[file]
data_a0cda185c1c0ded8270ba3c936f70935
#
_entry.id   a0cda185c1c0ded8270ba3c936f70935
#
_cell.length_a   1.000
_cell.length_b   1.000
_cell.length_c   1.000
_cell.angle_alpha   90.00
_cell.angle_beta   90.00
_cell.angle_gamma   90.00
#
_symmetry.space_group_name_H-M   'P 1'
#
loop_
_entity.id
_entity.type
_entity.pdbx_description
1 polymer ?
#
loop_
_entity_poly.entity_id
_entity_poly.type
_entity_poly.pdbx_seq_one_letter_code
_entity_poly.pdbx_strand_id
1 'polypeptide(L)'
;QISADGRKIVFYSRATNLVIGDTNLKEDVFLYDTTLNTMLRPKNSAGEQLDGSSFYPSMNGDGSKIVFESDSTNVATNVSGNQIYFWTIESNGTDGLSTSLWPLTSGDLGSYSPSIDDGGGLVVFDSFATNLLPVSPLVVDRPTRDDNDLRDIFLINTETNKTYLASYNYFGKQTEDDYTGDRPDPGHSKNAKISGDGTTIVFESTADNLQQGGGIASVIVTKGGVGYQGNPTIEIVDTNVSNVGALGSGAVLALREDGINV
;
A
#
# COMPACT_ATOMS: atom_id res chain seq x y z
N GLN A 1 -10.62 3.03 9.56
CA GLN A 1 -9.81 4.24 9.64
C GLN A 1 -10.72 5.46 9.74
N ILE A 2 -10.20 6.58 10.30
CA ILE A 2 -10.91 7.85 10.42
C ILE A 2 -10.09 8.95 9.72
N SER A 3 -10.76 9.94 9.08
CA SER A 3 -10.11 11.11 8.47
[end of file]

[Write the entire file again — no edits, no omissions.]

data_a0cda185c1c0ded8270ba3c936f70935
#
_entry.id   a0cda185c1c0ded8270ba3c936f70935
#
_cell.length_a   1.000
_cell.length_b   1.000
_cell.length_c   1.000
_cell.angle_alpha   90.00
_cell.angle_beta   90.00
_cell.angle_gamma   90.00
#
_symmetry.space_group_name_H-M   'P 1'
#
loop_
_entity.id
_entity.type
_entity.pdbx_description
1 polymer ?
#
loop_
_entity_poly.entity_id
_entity_poly.type
_entity_poly.pdbx_seq_one_letter_code
_entity_poly.pdbx_strand_id
1 'polypeptide(L)'
;QISADGRKIVFYSRATNLVIGDTNLKEDVFLYDTTLNTMLRPKNSAGEQLDGSSFYPSMNGDGSKIVFESDSTNVATNVSGNQIYFWTIESNGTDGLSTSLWPLTSGDLGSYSPSIDDGGGLVVFDSFATNLLPVSPLVVDRPTRDDNDLRDIFLINTETNKTYLASYNYFGKQTEDDYTGDRPDPGHSKNAKISGDGTTIVFESTADNLQQGGGIASVIVTKGGVGYQGNPTIEIVDTNVSNVGALGSGAVLALREDGINV
;
A
#
# COMPACT_ATOMS: atom_id res chain seq x y z
N GLN A 1 -10.62 3.03 9.56
CA GLN A 1 -9.81 4.24 9.64
C GLN A 1 -10.72 5.46 9.74
N ILE A 2 -10.20 6.58 10.30
CA ILE A 2 -10.91 7.85 10.42
C ILE A 2 -10.09 8.95 9.72
N SER A 3 -10.76 9.94 9.08
CA SER A 3 -10.11 11.11 8.47